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  • Many metropolitan areas are facing serious water supply challenges in an era of chronic water scarcity, increased uncertainty in future water availability, and growing competition for water resources.
  • Municipalities and water, wastewater, and stormwater utilities can use a range of cost-effective approaches to reduce water demand, and these water-saving measures also have water pollution control benefits.
  • Water efficiency measures can be incorporated into the Clean Water Act's regulatory and infrastructure financing programs to moderate the cost of new or expanded clean water infrastructure.

In many parts of the United States, cities and suburbs -- and the wastewater and stormwater utilities that serve them -- are among the largest sources of water pollution. They need hundreds of billions of dollars to repair, maintain, and improve their infrastructure to comply with Clean Water Act standards that protect public health and the environment. In many cases, they must maintain that compliance while accommodating population growth. These regulatory obligations include:

  1. basic "secondary treatment" and advanced nutrient removal for sewage,
  2. control of combined sewer overflows (CSO) and sanitary sewer overflows (SSO),
  3. municipal separate storm sewer system (MS4) stormwater controls, and
  4. restoring or maintaining an overall state of good repair despite decades of under-investment in aging systems.

At the same time, many metropolitan areas are facing serious water supply challenges in an era of chronic water scarcity, increased uncertainty in future water availability, and growing competition for water resources. As global temperatures continue to rise, precipitation patterns change, and water demands increase, more communities will be challenged to maintain adequate water supplies.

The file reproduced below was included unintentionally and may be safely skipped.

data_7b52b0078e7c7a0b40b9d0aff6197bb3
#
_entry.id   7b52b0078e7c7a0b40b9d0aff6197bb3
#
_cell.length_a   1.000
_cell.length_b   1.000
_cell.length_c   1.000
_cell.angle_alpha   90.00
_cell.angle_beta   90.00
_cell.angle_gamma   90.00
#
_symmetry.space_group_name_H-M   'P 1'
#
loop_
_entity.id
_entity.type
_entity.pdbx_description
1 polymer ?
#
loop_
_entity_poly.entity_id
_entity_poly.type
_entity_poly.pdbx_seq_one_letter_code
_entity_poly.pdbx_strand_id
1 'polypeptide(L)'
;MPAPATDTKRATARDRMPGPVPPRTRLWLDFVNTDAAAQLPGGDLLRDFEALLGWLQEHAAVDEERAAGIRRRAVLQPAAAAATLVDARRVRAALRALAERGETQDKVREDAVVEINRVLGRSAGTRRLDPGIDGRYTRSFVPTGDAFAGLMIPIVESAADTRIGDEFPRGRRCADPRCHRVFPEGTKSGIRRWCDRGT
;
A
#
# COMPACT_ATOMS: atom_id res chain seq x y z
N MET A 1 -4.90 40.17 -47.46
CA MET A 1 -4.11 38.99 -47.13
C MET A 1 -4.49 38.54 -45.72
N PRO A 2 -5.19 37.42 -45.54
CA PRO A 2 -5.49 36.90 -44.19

Water Conservation Helps Wastewater Utilities and States Meet Clean Water Goals

Fortunately, there are many cost-effective urban water conservation strategies that can help address both water quality and quantity needs. These strategies can simultaneously relieve stress on urban water supply systems and keep pollution out of our rivers, lakes, and beaches.

Municipal wastewater and stormwater systems can improve their Clean Water Act compliance by implementing policies and programs that promote the use of water-saving measures -- and many are already starting to do so. The EPA and the states can apply Clean Water Act regulations and infrastructure financing programs to spur wastewater utilities and MS4s to do even more. Further, states that ensure new wastewater infrastructure is "right-sized," by requiring full consideration of water efficiency measures, can stretch their limited dollars to help more communities solve more water quality problems.

Measures that curtail indoor water use -- such as water-efficient fixtures and appliances -- also reduce strain on sewage collection and treatment systems, improving pollution control performance and reducing compliance costs. Measures that supplement local water supply by capturing rainwater for reuse or groundwater recharge, or that use native landscaping to reduce outdoor water demand, also cost-effectively reduce stormwater pollution and sewer overflows.

last revised 8/28/2014

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